I was watching a couple of professional geeks reflecting on their three week experiences with the iPhone on the CBS News, this morning, and it was brought out, as far as I could understand, that that it didn't have WiFi, so that all Internet traffic had to be handled through the much slower cell connection. Not only did this frustrate the one who (relatively) panned the item because he sometimes needed instant access to data, but it showed to be inferior to some similar devices which can access the Internet either way. (I forget the acronym for this feature.)
It does have wifi.
The big data drawback is that it uses a less than state of the art cell data protocol the speed is a lot faster than dial-up but less than slower DSL. On the internet it currently doesn't support java or flash so some sites and nifty stuff on those sites won't display.
I wouldn't dare buy a first gen iPhone. The first iPod shipped November 10, 2001. Four months later a larger one shipped and then four months after that, the first model price fell $100 and at the high end the first touch sensitive controller made its debut. Nine months later they came out with thinner models with higher capacity. In another six months capacity was increased again but price points for top and bottom models stayed the same despite the improvements. Four months later the lower priced iPod mini comes out. Six months later the top models are made smaller and thinner. Three months later an iPod with a color screen capable of displaying photos ships. Three months later the first Shuffle is released and a month later capacity for the Shuffle increased and regular iPods made thinner AGAIN. Four months later all regular iPods now have color screens. Three months after that the most popular iPod ever, the mini, is ditched for the Nano. Four WEEKS after that, the video iPod is released. Finally 12 months without change and the shuffle is updated to the new metal look, smaller size and capacity increased.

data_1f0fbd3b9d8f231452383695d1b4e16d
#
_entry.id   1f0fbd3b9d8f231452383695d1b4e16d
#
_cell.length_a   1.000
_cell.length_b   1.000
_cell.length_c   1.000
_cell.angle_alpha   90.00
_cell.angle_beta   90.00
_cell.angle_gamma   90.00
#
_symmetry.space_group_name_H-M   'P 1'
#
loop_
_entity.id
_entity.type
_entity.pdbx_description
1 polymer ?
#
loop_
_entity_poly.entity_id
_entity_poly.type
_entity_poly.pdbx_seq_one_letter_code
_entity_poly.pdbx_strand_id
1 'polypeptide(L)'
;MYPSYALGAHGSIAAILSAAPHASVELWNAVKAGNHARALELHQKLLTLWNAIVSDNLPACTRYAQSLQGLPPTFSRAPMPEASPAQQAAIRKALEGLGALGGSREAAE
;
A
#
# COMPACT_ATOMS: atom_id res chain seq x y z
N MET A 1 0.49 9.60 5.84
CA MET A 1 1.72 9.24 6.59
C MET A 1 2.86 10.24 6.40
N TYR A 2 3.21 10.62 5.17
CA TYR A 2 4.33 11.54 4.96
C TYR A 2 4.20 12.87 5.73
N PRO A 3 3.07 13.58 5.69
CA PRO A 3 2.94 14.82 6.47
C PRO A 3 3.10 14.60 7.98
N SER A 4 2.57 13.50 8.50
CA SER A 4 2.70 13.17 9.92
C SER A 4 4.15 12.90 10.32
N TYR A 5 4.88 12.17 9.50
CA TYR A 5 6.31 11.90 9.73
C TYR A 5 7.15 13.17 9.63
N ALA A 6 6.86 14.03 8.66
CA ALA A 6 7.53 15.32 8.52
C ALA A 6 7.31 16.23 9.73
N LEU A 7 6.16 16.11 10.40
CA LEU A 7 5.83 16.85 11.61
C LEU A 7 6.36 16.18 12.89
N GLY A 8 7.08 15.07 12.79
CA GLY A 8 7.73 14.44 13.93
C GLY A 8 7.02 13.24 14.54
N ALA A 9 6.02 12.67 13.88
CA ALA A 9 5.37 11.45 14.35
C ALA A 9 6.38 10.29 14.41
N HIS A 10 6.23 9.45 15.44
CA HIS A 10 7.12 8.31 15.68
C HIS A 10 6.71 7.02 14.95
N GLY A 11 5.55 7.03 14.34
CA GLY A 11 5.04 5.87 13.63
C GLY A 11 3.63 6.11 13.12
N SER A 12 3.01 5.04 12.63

One thing I've learned from watching Apple is that they release a product and its usually a bit better than the competition overall but will have some nagging annoyance or lack some feature that keeps it from just being the absolute best on the block. Then Company X will leak that they are shipping a just as good model or one that may be a bit better in storage but not as good in interface and just before their catch-up model comes out Apple releases the next version that cures some short coming or adds the got have it feature you never knew you wanted leaves the other side still lagging behind.
I figure in 12 to 18 months Apple will have taken the feedback from the iPhone and be on version 2.5 or 3.0 and have it tweaked to Borg assimilation levels where people beyond the usual geeky early adopters have to have it.
Apple despite its shortcomings in some areas (they don't make machines that moderately skilled people can DIY repairs on easily, they have never been good at making a budget entry level computer, they are lousy at dealing with the needs of large corporate buyers) has certain things it does very well. They are great at making stylish machines. They are great at user friendly products. But their best skill is when they have an advantage is staying ahead.
The rumor/speculation has been that Apple slowed its pace on the new version of the operating system OSX and has even removed some features planned for the new release because they felt Microsoft hadn't closed enough ground with Vista to warrant some of the big changes. They will likely hold some changes (including a new file system that drastically improves reliability and speed of huge drives) for the release that will likely ship in the Spring of 09.